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Adjacent Fluid
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A. Mongruel – One of the best experts on this subject based on the ideXlab platform.

Squeeze flow between a sphere and a textured wall
Physics of Fluids, 2016CoAuthors: Thibault Chastel, A. MongruelAbstract:The motion of a millimetric sphere, translating in a viscous Fluid towards a wettable textured wall, is investigated experimentally. The textures consist of square arrays of cylindrical or square micropillars, the height, width, and spacing of which are varied, keeping the periodicity small compared to the sphere radius. An interferometric device is used to measure the sphere vertical displacement, for distances between the sphere and the base of the pillars smaller than 0.1 sphere radius, and with a resolution of 200 nm. At a given distance from the top of the pillars, the sphere velocity is found to be significantly larger than the corresponding velocity for a smooth solid wall. A squeeze flow model of two Adjacent Fluid layers is developed in the lubrication approximation, one Fluid layer having an effective viscosity that reflects the viscous dissipation through the array of pillars. The pressure field in the gap between the sphere and the textured surface is then used to obtain the drag force on the…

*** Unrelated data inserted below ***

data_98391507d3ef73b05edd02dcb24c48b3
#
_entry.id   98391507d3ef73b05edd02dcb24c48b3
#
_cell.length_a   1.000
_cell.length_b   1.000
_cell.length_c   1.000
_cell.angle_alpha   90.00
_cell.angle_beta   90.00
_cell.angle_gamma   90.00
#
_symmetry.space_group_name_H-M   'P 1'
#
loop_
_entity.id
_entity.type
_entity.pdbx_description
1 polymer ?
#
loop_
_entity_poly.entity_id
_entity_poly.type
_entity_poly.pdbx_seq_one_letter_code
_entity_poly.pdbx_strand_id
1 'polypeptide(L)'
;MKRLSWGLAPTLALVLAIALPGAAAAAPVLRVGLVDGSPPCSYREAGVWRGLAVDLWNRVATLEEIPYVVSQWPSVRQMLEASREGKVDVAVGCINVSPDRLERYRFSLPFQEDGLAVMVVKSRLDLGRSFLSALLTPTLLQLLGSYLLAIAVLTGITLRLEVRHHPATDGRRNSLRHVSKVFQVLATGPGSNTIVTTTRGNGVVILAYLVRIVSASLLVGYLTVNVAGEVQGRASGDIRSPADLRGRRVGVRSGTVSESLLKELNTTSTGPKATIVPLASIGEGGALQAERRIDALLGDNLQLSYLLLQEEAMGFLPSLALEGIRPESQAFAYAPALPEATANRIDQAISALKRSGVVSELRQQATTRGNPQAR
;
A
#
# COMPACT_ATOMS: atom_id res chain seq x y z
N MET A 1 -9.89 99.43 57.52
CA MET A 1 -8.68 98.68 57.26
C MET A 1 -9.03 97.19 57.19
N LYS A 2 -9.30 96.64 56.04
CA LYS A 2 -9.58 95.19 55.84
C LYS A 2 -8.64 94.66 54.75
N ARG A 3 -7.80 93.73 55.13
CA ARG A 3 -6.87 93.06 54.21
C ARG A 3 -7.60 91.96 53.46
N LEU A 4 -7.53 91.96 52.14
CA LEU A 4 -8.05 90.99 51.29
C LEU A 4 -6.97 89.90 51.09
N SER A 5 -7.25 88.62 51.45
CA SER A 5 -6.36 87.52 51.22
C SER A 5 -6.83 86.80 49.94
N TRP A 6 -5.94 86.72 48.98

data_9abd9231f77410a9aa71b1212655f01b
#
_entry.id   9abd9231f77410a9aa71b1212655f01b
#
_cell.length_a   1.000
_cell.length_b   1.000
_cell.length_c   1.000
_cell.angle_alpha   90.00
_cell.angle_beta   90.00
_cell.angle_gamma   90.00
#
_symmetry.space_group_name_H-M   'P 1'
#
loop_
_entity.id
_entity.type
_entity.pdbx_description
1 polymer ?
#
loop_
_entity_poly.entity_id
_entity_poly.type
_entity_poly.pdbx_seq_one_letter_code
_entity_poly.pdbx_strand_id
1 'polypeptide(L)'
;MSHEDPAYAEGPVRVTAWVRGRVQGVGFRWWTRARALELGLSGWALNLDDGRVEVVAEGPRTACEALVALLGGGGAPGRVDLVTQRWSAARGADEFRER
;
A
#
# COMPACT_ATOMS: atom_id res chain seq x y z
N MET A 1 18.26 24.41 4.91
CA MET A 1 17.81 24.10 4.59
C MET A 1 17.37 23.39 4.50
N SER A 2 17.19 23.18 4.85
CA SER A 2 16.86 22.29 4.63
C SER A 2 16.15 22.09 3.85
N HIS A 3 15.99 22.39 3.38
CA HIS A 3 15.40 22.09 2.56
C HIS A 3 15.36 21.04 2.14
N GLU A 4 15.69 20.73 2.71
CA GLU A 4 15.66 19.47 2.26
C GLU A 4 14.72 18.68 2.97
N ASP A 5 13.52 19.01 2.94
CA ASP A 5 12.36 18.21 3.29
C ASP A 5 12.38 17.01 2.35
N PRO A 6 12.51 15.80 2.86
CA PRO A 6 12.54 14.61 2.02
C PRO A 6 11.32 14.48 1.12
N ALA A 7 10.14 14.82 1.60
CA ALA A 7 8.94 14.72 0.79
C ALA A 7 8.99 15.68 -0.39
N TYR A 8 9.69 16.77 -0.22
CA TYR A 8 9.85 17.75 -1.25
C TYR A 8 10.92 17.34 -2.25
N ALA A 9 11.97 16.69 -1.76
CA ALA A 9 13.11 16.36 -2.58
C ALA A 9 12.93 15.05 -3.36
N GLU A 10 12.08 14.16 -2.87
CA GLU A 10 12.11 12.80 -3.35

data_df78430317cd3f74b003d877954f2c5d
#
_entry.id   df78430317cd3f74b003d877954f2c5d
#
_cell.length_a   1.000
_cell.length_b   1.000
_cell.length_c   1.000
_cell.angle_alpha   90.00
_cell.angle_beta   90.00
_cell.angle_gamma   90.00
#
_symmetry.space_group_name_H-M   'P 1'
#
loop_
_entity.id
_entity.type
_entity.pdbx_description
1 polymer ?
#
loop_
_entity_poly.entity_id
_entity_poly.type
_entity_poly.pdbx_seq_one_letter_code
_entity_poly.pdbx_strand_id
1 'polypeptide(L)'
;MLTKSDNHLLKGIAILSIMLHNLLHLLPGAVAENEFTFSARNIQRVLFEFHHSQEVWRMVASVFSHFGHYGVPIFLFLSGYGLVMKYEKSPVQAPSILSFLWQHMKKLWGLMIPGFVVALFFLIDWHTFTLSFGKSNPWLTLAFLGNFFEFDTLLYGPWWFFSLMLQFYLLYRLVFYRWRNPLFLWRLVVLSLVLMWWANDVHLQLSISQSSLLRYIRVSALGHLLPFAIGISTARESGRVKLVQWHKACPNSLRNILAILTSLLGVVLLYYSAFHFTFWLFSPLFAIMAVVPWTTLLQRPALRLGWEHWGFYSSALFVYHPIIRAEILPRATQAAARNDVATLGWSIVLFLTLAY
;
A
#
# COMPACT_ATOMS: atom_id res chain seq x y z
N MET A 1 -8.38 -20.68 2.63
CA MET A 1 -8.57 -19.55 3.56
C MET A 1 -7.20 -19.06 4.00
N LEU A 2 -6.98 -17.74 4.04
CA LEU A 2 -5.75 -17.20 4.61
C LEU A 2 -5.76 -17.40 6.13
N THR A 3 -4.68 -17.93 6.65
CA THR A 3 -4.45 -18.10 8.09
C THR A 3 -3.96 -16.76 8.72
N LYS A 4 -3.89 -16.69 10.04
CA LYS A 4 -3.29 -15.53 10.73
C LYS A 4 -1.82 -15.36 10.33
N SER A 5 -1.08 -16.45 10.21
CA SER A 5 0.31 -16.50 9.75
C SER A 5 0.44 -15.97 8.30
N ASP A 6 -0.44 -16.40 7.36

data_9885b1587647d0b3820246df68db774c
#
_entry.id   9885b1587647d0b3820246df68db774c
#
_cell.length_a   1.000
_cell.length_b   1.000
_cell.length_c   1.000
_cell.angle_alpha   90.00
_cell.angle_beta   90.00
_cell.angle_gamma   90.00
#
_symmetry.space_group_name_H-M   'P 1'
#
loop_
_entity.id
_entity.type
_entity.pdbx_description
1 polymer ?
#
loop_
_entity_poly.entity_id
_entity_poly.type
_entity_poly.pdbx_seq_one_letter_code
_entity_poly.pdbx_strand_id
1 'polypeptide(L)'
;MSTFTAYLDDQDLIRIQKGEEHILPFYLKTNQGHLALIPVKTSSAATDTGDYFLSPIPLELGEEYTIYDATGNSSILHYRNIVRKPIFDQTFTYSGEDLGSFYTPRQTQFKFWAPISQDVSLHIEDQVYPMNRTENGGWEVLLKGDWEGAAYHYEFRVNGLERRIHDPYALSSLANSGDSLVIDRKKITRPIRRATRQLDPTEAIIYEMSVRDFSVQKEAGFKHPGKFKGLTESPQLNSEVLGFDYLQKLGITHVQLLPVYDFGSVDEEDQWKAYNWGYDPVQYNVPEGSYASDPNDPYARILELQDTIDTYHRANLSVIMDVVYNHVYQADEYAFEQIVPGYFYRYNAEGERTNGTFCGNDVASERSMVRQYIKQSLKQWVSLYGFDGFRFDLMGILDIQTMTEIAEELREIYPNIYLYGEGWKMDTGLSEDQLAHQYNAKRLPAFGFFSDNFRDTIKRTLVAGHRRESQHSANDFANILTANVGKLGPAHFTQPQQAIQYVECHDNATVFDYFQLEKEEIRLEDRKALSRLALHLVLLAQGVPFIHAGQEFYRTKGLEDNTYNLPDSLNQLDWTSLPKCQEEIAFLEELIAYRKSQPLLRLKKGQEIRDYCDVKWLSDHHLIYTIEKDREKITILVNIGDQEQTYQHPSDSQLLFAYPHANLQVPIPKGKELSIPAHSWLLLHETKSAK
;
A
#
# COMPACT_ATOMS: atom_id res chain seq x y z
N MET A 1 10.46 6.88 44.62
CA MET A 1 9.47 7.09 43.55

Squeeze flow between a sphere and a textured wall
Physics of Fluids, 2016CoAuthors: Thibault Chastel, A. MongruelAbstract:The motion of a millimetric sphere, translating in a viscous Fluid towards a wettable textured wall, is investigated experimentally. The textures consist of square arrays of cylindrical or square micropillars, the height, width and spacing of which are varied, keeping the periodicity small compared to the sphere radius. An interferometric device is used to measure the sphere vertical displacement, for distances between the sphere and the base of the pillars smaller than 0.1 sphere radius, and with a resolution of 200 nm. At a given distance from the top of the pillars, the sphere velocity is found to be significantly larger than the corresponding velocity for a smooth solid wall. A squeeze flow model of two Adjacent Fluid layers is developed in the lubrication approximation, one Fluid layer having an effective viscosity that reflects the viscous dissipation through the array of pillars. The pressure field in the gap between the sphere and the textured surface is then used to obtain the drag force on the sphere and hence its velocity. Adjustment of the model to the velocity measurements yields the effective viscosity for a given texture. Finally, a correlation between the effective viscosity and the geometry of the pillar array is proposed.
Thibault Chastel – One of the best experts on this subject based on the ideXlab platform.